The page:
We are accustomed to seeing before and after photos – in weight loss commercials, on personal Facebook/Instagram posts, and pages advertising the next miracle drug/diet/magic fat-shrinking wrap. Most of these involve a before body that is “less desirable” in many ways (“fatter,” less fit, larger, etc) juxtaposed to the “better” body picture in which the person is always smiling. This is so common in the media that it’s easy to glance over and not realize what effects it may have on us. While I could go on about this more, I am instead focusing on a different sort of body comparison: before and after eating disorder recovery posts. This is especially important to talk about considering the numerous posts I’ve seen during NEDA week.

Full disclosure, I was one of these people a few years back. I felt that if I could post a picture of my lowest weight and where I was then it would prove my recovery and validate my struggle. I now realize this isn’t the case, and I would like to encourage others to reconsider the perceived benefits that come from these posts.

I do not feel adding in examples will do good for anyone, so I will instead describe the typical images you may come across. On the left is typically a clearly malnourished and emaciated person, sometimes one who looks more like a skeleton than a human being. The right will show the same person but with added pounds and a “normal weight.” There will be smiles, much like with the weight-loss versions, and a caption that explains their recovery and how much better they feel at the new weight.

I am in no way trying to bash those who make posts like these (remember, I did this too!), just give a little insight on why I believe they can be harmful. A quick rundown on how this can be problematic:

  1. Promotes the belief that eating disorders and recovery are both defined by weight. I have run into this countless times before. Many people are not very well informed on eating disorders in general. There are many myths about the correlation between BMI/weight and how they relate to eating disorders. One is that you need to be underweight to suffer from an eating disorder. Considering just one eating disorder diagnosis has a weight requirement, this simply isn’t the case. Naturally, this thinking leads to weight restoration being proof of recovery. If you’ve gained back the weight, you must be cured! Personally, I have struggled at a pretty large range of sizes/weights. My sickest period in thoughts, behaviors, and overall state of mind weren’t at my smallest. I actually haven’t been underweight for a majority of my eating disorder. You simply cannot judge how well someone with an ED is doing by looking at how their body has changed.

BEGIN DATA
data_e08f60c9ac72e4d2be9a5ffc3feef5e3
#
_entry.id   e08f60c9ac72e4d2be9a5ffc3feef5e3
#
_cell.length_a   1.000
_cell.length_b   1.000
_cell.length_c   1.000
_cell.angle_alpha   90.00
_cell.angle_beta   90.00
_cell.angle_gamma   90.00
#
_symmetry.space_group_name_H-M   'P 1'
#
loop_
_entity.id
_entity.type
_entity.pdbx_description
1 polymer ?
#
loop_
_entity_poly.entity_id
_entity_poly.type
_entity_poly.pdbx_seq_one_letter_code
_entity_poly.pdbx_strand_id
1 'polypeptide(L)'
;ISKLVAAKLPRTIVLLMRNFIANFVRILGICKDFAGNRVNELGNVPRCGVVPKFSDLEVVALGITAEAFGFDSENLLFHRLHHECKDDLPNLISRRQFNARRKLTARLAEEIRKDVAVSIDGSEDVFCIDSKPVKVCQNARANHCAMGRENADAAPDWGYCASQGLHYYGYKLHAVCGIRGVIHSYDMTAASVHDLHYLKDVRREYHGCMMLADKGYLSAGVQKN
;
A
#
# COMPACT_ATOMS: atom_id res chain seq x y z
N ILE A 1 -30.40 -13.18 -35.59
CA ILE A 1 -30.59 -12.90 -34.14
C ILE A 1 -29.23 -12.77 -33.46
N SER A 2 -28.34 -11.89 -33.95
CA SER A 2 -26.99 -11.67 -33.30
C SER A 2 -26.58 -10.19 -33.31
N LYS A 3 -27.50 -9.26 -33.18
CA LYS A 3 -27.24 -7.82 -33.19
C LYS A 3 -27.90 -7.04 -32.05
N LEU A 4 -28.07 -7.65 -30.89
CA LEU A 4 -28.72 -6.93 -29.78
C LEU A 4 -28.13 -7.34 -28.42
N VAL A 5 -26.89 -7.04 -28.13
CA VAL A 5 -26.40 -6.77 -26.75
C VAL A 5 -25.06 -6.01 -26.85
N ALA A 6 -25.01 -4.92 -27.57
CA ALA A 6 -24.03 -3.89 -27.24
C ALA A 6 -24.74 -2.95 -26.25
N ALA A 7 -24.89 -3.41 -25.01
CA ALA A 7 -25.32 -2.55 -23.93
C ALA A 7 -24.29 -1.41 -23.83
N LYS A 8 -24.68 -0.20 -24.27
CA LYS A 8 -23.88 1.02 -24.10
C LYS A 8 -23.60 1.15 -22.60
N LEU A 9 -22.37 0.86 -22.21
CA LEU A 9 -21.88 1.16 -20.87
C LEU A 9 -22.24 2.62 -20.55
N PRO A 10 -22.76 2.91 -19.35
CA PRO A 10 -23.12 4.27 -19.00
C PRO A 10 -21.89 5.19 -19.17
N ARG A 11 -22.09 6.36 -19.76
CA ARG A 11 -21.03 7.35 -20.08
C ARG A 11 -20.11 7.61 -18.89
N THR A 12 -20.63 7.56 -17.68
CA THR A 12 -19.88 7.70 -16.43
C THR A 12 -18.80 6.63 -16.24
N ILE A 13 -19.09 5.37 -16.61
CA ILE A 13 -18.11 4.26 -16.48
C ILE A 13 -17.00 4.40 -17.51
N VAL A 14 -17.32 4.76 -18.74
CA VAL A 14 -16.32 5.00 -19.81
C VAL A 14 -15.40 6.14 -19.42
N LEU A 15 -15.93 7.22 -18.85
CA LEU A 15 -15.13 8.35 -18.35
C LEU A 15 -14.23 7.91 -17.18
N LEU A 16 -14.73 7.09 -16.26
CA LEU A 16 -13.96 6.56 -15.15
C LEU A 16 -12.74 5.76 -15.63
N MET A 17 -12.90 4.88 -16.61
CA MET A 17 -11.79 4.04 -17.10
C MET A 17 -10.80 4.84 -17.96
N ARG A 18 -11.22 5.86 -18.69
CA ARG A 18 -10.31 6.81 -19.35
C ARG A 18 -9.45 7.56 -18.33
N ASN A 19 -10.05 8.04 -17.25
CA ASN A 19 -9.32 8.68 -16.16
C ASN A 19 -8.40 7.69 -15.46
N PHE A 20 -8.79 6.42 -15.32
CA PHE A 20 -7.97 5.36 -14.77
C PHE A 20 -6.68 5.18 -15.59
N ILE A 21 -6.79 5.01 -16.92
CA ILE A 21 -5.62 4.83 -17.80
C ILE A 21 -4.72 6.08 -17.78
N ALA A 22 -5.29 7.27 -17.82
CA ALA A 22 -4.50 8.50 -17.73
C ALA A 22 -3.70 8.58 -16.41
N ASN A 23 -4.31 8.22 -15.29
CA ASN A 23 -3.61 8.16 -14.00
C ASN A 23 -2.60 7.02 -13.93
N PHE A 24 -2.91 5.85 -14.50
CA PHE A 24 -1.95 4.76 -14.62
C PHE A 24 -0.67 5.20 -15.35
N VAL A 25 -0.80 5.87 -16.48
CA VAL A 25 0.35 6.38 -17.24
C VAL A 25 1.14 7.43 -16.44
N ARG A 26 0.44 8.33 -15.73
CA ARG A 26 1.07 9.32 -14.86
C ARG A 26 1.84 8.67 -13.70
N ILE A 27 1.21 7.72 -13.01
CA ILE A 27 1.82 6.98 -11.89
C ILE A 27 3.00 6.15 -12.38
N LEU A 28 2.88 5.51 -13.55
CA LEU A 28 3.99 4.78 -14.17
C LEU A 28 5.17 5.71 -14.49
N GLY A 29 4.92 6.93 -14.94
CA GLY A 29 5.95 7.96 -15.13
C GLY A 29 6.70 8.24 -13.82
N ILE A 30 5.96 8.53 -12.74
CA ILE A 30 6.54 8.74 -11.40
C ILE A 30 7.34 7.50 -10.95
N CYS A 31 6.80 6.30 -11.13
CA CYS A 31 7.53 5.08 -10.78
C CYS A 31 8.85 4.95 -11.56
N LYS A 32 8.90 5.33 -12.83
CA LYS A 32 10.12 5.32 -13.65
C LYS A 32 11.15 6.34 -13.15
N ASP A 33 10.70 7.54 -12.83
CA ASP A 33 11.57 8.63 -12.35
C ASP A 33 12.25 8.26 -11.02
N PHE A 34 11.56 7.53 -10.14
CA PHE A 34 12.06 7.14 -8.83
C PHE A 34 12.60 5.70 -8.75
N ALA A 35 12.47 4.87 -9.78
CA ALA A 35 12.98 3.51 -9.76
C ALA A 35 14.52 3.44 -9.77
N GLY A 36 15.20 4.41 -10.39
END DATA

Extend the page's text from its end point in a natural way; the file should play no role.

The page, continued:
2. Comparison, comparison, comparison. If there’s one thing eating disorders are great at, it’s comparing in nearly everything. The before and afters open up additional dialogue for the ED to run with. Was I smaller than them? Why did I have to gain so much more? Who is the sickest? The answers to these questions may lead thoughts into a pretty dangerous situation.
  3. Too much focus on the physical side of these mental disorders. Quite obviously, changing eating habits, exercise, and use of behaviors all tend to have an effect on the body. Often times this is a visible marker for the eating disorder. While it must be noted that this is the case, adding more emphasis is not helpful. Having “sick v recovered” photos out there magnifies the outward signs of EDs, while we should be focusing on psychological warfare that those struggling experience. This reduces a multifaceted illness to a superficial view.
  4. The before as a goal instead of a cautionary tale. Some viewing these images will flip the entire meaning of them around. They will idolize the “before” as something to work towards. The hopes of a smaller body become possible, as long as they follow disordered eating and mirror the opposite of how the transformation occurred.

There is a movement that I absolutely love and support called Boycott the Before. This week, #BoycottTheBefore, is meant to change what eating disordered recovery is seen as: a mental change, not just the physical one (that may or may not be present!). I love that their aim isn’t to shame anyone who posts transformation photos, but simply educate how they don’t show the full picture. (Side note: I really support and have posted a transformation that was just of my face before and after recovery because you could tell I was miserable based on my expression, bags under my eyes, etc.) I think it’s so important to emphasize all aspects of eating disorder recovery. The mental and emotional healing that takes place is for the most part way more important than the physical side of things.